It’s hard to believe that the duo of Aaron Freeman (aka Gene Ween) and Mickey Melchiondo (Dean Ween) has been together as cult indie rock act Ween for 25 years. Long before adult comedy rock acts like Tenacious D entertained a mainstream audience with its blend of operatic acoustic and heavy rock, this incredibly versatile duo from New Hope, Pennsylvania confounded, sometimes mildly offended but mostly won over legions of fans with a free-form blend of everything from the classifiable to the unclassifiable; they touched on heavy metal, glam rock, antipop, satire, drug-induced comedy rock, punk, country-ish grooves and more, all with relatively lo-fi production.
Ween have released several live recordings over the years, including a few on its own label Chocodog, such as Live In Toronto, Canada and Live In Chicago, which focused on the bands’ 1996 and 2003 tours, respectively. The Cat’s Cradle, 1992 CD/DVD (co-released with MVD Audio), is “the brownest CD on the Chocodog label yet,” as Dean Ween said a few months back.
Though Ween is now a band of five, this lost treasure of live performances captures the group arguably at its rawest and finest as a duo (occasional screwups aside), with help from live sound engineer Kirk Miller and a Yamaha DAT deck that substitutes for bass and drums. The audio centers on Ween’s 21-song performance at the Cat’s Cradle in North Carolina, while the home video that makes up the 17-song bonus DVD highlights stops in the Netherlands in 1991, as well as New Jersey and Ohio in 1992.
Much of the setlists of both discs center around the duo’s first three records, God Ween Satan: The Oneness (1990), The Pod (1991), and Pure Guava (1992), which should thrill Ween’s older fans.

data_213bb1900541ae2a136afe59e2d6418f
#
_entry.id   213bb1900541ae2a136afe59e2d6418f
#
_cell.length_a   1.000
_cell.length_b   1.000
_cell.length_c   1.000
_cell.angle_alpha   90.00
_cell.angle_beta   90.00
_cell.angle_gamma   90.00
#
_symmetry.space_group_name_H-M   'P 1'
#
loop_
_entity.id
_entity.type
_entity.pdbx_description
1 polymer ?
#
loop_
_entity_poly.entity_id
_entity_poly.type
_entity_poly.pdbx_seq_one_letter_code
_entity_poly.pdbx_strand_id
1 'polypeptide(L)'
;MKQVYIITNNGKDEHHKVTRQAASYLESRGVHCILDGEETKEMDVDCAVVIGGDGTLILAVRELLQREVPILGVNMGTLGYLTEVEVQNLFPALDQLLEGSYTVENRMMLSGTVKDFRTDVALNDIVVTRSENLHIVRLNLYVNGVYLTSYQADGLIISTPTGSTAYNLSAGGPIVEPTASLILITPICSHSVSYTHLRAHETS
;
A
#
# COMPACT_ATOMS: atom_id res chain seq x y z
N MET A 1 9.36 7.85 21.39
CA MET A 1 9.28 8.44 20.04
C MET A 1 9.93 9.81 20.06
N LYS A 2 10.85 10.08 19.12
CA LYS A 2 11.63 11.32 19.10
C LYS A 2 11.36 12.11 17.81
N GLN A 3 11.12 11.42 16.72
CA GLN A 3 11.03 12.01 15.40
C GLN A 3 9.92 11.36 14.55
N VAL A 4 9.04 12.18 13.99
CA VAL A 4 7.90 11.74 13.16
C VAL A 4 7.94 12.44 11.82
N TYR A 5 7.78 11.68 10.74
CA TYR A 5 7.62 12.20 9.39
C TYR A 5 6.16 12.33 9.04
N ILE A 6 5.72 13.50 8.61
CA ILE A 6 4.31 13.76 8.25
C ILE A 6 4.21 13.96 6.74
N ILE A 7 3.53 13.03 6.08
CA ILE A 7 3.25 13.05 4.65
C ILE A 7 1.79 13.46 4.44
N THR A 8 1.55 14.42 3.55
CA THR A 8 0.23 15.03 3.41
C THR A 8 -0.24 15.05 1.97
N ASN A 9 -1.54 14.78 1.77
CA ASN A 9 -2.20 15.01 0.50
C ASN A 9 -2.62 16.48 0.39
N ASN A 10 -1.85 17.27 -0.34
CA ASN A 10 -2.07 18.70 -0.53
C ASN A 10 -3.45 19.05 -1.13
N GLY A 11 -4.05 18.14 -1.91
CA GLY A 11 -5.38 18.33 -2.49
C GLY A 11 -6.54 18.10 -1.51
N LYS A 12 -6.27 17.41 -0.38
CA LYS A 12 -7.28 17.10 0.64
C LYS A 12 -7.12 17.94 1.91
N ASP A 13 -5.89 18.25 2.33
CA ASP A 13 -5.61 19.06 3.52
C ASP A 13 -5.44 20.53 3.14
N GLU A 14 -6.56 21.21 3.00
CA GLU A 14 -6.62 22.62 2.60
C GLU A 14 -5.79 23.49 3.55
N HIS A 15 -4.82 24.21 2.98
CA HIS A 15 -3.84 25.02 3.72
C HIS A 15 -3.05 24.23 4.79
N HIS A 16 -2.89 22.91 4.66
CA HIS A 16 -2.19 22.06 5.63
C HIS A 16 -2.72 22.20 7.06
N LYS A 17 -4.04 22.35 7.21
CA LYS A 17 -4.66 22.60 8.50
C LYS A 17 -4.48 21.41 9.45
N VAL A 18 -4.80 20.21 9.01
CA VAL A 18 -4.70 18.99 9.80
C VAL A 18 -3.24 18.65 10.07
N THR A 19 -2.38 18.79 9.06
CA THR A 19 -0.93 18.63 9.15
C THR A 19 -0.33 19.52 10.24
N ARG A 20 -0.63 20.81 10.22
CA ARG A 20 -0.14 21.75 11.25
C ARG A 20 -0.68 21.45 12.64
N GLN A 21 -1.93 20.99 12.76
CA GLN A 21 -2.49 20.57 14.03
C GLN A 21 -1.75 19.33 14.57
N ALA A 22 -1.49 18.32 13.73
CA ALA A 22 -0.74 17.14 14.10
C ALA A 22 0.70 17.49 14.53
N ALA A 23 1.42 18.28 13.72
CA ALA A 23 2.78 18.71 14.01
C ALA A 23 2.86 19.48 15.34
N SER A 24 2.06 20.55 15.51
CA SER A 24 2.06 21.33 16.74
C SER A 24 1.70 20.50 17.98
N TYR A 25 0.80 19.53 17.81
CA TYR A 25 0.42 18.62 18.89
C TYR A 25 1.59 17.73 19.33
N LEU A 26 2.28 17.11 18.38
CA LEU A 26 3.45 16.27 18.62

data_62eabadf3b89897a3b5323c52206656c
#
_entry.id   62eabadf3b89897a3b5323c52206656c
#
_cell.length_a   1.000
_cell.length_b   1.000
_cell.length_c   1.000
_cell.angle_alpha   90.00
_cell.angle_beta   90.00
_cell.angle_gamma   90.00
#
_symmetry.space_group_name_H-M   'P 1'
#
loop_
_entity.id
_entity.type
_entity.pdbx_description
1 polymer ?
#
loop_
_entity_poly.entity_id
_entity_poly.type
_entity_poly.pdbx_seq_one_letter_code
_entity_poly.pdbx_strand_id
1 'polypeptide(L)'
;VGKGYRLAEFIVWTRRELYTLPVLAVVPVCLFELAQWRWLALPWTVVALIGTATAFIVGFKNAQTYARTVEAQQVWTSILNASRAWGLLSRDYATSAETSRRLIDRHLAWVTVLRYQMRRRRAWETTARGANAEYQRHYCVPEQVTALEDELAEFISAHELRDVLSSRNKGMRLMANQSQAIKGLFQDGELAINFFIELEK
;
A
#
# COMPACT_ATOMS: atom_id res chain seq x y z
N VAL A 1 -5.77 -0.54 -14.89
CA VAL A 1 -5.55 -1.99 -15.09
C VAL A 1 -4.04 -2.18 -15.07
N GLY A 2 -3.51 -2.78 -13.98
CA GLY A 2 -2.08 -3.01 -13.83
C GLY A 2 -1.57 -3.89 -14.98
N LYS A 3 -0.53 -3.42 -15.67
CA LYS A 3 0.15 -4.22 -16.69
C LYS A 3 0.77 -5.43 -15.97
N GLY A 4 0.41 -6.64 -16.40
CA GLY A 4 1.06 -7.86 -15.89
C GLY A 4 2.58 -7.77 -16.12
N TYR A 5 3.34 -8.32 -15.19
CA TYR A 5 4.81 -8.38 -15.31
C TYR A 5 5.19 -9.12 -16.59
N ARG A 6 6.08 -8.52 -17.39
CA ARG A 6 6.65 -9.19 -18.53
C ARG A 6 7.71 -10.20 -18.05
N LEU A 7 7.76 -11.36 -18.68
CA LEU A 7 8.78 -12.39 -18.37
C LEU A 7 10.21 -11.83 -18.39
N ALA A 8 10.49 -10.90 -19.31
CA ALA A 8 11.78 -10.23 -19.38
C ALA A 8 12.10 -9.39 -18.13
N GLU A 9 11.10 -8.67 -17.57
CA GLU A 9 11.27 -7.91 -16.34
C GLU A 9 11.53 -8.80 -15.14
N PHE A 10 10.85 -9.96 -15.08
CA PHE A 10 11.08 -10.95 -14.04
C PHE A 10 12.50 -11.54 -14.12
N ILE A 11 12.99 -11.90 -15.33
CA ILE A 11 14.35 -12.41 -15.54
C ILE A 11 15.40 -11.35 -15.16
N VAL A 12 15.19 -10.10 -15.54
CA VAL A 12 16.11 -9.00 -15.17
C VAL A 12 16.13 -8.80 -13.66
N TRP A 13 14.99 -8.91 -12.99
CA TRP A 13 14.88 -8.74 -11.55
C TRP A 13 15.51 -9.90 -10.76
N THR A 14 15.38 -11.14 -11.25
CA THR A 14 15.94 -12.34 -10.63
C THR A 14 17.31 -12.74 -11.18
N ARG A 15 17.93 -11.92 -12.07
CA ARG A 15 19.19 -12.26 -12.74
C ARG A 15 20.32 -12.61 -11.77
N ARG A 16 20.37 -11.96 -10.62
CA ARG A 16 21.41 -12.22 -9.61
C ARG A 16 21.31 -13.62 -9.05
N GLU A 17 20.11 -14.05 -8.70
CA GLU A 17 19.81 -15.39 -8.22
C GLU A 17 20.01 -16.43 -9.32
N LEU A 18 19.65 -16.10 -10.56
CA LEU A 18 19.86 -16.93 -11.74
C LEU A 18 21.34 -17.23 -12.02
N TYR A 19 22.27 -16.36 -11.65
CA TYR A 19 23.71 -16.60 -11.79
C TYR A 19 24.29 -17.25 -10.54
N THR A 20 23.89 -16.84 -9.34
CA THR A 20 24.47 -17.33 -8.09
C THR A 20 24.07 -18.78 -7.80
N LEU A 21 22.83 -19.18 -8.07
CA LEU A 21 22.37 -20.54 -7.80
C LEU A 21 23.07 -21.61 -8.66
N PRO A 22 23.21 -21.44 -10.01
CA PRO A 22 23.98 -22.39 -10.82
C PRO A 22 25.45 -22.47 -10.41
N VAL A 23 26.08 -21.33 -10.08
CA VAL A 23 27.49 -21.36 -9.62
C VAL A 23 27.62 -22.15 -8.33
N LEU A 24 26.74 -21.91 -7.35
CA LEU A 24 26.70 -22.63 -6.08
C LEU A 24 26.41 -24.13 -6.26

Early gems include the classic rock-ish “Tick” and the glam rock of “Captain Fantasy.” Gene Ween yells his way through the metallic and short “You Fucked Up,” a song written about his “bitch” and during which Dean Ween slips in a Hendrix riff from “3rd Stone From The Sun.” The dreamy, laidback French pop of “Ode To Rene,” sung in French (until the f-bomb at song’s end) is another highlight from the audio disc, as is the outrageously funny and f-bomb-filled “Reggaejunkiejew.”
Every fan knows of Ween’s drug-induced humor, but as the 45-minute live DVD shows, they write mind-altering ballads too, like “Don’t Laugh, I Love You,” which on video looks and sounds like the prettiest stoner love song George Harrison never wrote. Another must-see image is Dean Ween going berserk on his axe, going so far as to play and solo with a beer bottle near the end (in place of an actual bottleneck slide, I guess).
Overall, this overdue release opens the vaults to loads of early live Ween gems, some rare, some raw. It represents the best – and in some instances, flaws – about Ween as a duo, before they evolved into a jam-friendly type of group. Never a band to take seriously or that takes themselves seriously, Ween knows how to make the most out of a two-man performance, and if you’re a major fan, you should seriously check this essential Cat’s Cradle CD/DVD out.